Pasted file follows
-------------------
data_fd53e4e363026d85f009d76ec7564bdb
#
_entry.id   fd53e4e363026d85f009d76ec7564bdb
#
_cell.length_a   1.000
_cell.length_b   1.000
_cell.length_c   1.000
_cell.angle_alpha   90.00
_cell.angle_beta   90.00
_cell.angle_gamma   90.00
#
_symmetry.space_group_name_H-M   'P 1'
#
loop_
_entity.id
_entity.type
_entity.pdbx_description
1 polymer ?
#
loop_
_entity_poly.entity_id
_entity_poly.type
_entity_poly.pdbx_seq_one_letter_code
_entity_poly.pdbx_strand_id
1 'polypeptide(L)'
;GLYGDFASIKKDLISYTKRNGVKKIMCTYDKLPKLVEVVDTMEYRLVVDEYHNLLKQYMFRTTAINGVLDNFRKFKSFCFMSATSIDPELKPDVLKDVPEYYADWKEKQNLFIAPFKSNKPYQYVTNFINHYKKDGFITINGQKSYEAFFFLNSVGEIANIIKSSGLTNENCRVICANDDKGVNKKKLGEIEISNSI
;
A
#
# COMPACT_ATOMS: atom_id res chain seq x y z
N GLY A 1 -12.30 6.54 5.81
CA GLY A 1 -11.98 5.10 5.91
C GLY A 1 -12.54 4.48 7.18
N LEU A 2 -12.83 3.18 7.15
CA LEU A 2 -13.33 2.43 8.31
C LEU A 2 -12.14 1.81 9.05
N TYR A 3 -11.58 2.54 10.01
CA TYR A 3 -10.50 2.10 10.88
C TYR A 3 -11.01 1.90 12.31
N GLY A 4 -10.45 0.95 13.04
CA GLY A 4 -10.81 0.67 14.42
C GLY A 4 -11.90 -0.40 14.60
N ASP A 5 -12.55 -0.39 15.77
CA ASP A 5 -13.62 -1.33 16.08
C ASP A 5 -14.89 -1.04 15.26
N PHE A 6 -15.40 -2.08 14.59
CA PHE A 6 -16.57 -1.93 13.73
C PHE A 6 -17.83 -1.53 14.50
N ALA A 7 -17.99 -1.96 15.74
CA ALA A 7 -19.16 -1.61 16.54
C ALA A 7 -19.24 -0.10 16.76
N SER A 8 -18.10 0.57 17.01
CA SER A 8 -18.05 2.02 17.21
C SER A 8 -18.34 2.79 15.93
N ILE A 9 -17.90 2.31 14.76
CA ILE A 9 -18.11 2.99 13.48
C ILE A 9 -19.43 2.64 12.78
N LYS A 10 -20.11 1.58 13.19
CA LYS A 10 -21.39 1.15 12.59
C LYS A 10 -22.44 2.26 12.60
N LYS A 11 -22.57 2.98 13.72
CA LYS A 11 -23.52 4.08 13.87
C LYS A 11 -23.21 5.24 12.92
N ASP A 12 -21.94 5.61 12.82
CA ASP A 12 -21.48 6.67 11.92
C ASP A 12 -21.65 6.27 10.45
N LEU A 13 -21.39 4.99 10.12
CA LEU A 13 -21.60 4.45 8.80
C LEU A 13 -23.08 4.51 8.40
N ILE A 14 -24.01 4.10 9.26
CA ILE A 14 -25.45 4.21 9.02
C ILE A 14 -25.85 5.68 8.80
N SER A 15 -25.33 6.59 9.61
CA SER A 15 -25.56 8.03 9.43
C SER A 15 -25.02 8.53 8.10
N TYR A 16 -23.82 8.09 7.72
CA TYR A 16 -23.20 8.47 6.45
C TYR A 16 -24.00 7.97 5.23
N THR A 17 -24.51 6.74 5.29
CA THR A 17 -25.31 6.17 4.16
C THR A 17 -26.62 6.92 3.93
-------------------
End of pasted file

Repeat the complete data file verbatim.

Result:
data_fd53e4e363026d85f009d76ec7564bdb
#
_entry.id   fd53e4e363026d85f009d76ec7564bdb
#
_cell.length_a   1.000
_cell.length_b   1.000
_cell.length_c   1.000
_cell.angle_alpha   90.00
_cell.angle_beta   90.00
_cell.angle_gamma   90.00
#
_symmetry.space_group_name_H-M   'P 1'
#
loop_
_entity.id
_entity.type
_entity.pdbx_description
1 polymer ?
#
loop_
_entity_poly.entity_id
_entity_poly.type
_entity_poly.pdbx_seq_one_letter_code
_entity_poly.pdbx_strand_id
1 'polypeptide(L)'
;GLYGDFASIKKDLISYTKRNGVKKIMCTYDKLPKLVEVVDTMEYRLVVDEYHNLLKQYMFRTTAINGVLDNFRKFKSFCFMSATSIDPELKPDVLKDVPEYYADWKEKQNLFIAPFKSNKPYQYVTNFINHYKKDGFITINGQKSYEAFFFLNSVGEIANIIKSSGLTNENCRVICANDDKGVNKKKLGEIEISNSI
;
A
#
# COMPACT_ATOMS: atom_id res chain seq x y z
N GLY A 1 -12.30 6.54 5.81
CA GLY A 1 -11.98 5.10 5.91
C GLY A 1 -12.54 4.48 7.18
N LEU A 2 -12.83 3.18 7.15
CA LEU A 2 -13.33 2.43 8.31
C LEU A 2 -12.14 1.81 9.05
N TYR A 3 -11.58 2.54 10.01
CA TYR A 3 -10.50 2.10 10.88
C TYR A 3 -11.01 1.90 12.31
N GLY A 4 -10.45 0.95 13.04
CA GLY A 4 -10.81 0.67 14.42
C GLY A 4 -11.90 -0.40 14.60
N ASP A 5 -12.55 -0.39 15.77
CA ASP A 5 -13.62 -1.33 16.08
C ASP A 5 -14.89 -1.04 15.26
N PHE A 6 -15.40 -2.08 14.59
CA PHE A 6 -16.57 -1.93 13.73
C PHE A 6 -17.83 -1.53 14.50
N ALA A 7 -17.99 -1.96 15.74
CA ALA A 7 -19.16 -1.61 16.54
C ALA A 7 -19.24 -0.10 16.76
N SER A 8 -18.10 0.57 17.01
CA SER A 8 -18.05 2.02 17.21
C SER A 8 -18.34 2.79 15.93
N ILE A 9 -17.90 2.31 14.76
CA ILE A 9 -18.11 2.99 13.48
C ILE A 9 -19.43 2.64 12.78
N LYS A 10 -20.11 1.58 13.19
CA LYS A 10 -21.39 1.15 12.59
C LYS A 10 -22.44 2.26 12.60
N LYS A 11 -22.57 2.98 13.72
CA LYS A 11 -23.52 4.08 13.87
C LYS A 11 -23.21 5.24 12.92
N ASP A 12 -21.94 5.61 12.82
CA ASP A 12 -21.48 6.67 11.92
C ASP A 12 -21.65 6.27 10.45
N LEU A 13 -21.39 4.99 10.12
CA LEU A 13 -21.60 4.45 8.80
C LEU A 13 -23.08 4.51 8.40
N ILE A 14 -24.01 4.10 9.26
CA ILE A 14 -25.45 4.21 9.02
C ILE A 14 -25.85 5.68 8.80
N SER A 15 -25.33 6.59 9.61
CA SER A 15 -25.56 8.03 9.43
C SER A 15 -25.02 8.53 8.10
N TYR A 16 -23.82 8.09 7.72
CA TYR A 16 -23.20 8.47 6.45
C TYR A 16 -24.00 7.97 5.23
N THR A 17 -24.51 6.74 5.29
CA THR A 17 -25.31 6.17 4.16
C THR A 17 -26.62 6.92 3.93